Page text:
How is this 'smashcastle' hurting sea turtles? Read on to find out.
When you first look at this photo, I’m sure you’re thinking to yourself, “What a beautiful sunrise.” But if you look closely, you will see a threat lurking on the sand. The remains of a sandcastle built the day before and half washed down by the ocean is more than troublesome to sea turtles.
From the time hatchlings emerge from their nest buried in the sand, they’ve already had the odds stacked against them. A very daunting fact is that only one in 10,000 sea turtle hatchlings born will ever make it to adulthood. Humans have sadly contributed to this fact. With six out of the seven species of sea turtles on the endangered species list, it is up to us to help try to save them from extinction. If sea turtles were to go extinct, it would create a big problem not only for the ocean, but also for the beach dunes as well. One specific species of sea turtles called Leatherbacks enjoys the taste of jellyfish for their main source of food. Could you imagine the amount of jellyfish that would be roaming the oceans if we didn’t have the Leatherbacks gobbling them up? We’d be getting stung left and right! We can also give a big round of applause to all the female sea turtles that come to nest on our beaches. It is because of them and the nutrients their nests provide that our dunes can continue to flourish. This is most important for our coastal communities since dunes can protect us from flooding and storm surges.
Let’s get back to that half-washed-away sandcastle in the photo. Most people don’t know that sea turtles have very poor vision on land. When the hatchlings, which are smaller than your palm, start making their trek to the ocean, they are faced with numerous natural obstacles, including drift wood and sargassum brought in by high tide. Start adding sandcastles, holes dug by beachgoers, and personal belongings to the mix, and you can see why these little guys/gals have such a low rate of survival. If the hatchlings bump into sandcastles or personal belongings, they can get disoriented and end up in the dunes or even a tasty meal for a land predator. Picture a hatchling who just came out of an egg the size of a ping pong ball trying to make it to the ocean, only to fall into one of those holes people dig as a place to sit. There is absolutely no way that little guy/gal can crawl on out on its own.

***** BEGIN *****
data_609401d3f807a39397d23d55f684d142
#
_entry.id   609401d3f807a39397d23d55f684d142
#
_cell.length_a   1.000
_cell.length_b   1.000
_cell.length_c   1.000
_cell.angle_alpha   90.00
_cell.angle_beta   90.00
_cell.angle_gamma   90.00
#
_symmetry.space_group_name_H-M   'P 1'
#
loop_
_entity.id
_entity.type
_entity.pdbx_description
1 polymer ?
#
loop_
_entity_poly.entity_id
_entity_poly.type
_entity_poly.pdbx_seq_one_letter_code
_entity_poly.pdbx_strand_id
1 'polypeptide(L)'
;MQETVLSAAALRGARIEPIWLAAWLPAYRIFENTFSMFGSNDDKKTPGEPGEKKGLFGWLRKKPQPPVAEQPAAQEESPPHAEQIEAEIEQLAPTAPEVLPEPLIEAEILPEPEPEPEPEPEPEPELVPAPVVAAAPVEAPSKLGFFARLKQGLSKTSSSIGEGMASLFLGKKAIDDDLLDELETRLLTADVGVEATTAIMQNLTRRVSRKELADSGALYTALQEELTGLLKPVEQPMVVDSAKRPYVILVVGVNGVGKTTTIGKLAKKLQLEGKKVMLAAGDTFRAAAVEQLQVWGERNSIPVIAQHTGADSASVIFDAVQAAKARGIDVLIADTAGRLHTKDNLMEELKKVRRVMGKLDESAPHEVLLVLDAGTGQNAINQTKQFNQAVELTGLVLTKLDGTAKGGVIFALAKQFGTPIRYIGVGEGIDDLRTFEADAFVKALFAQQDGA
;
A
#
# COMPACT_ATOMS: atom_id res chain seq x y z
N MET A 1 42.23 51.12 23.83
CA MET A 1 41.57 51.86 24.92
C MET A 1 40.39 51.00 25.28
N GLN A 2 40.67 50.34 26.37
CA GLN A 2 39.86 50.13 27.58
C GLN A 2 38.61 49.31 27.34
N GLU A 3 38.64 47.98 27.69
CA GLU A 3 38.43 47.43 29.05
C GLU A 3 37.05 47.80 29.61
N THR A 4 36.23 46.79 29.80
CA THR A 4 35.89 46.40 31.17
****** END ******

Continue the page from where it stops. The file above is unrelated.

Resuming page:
The “roadblocks” can also affect the females coming to nest. If an obstacle is large enough and she can’t find her way past them, she may end up heading back into the ocean, only to release her eggs there where they will never incubate. This brings us to how it all began for me - HOLES. I started seeing stories on the news and numerous social media sites about these 300-lb. sea turtles getting stranded in these massive holes dug by beachgoers. This can not only cause stress and injury to them, but also kill them if they are not found. After doing much research in my local community and finding out there was not a group, business or non-profit, in the area that patrols the beach for these hazards, I decided to create one myself. I pitched the idea to my local non-profit where I volunteer, and that is how Boca Save our Beaches Hole Patrol began. I now run a “Hole Patrol” with volunteers where we fill in the holes, flatten the sandcastles, clear debris to make paths from the nests to the ocean, and educate beachgoers why we do what we do!
I know this article is coming during the close of sea turtle nesting season, but it will begin again in just a few short months. So share this with your friends, snowbirds and family alike so we can not only respect the locals, but also help save a species that does more than we ever knew. If there is not a similar group near you, just remember that YOU can make a difference. It only takes a thought and a willingness to make it happen.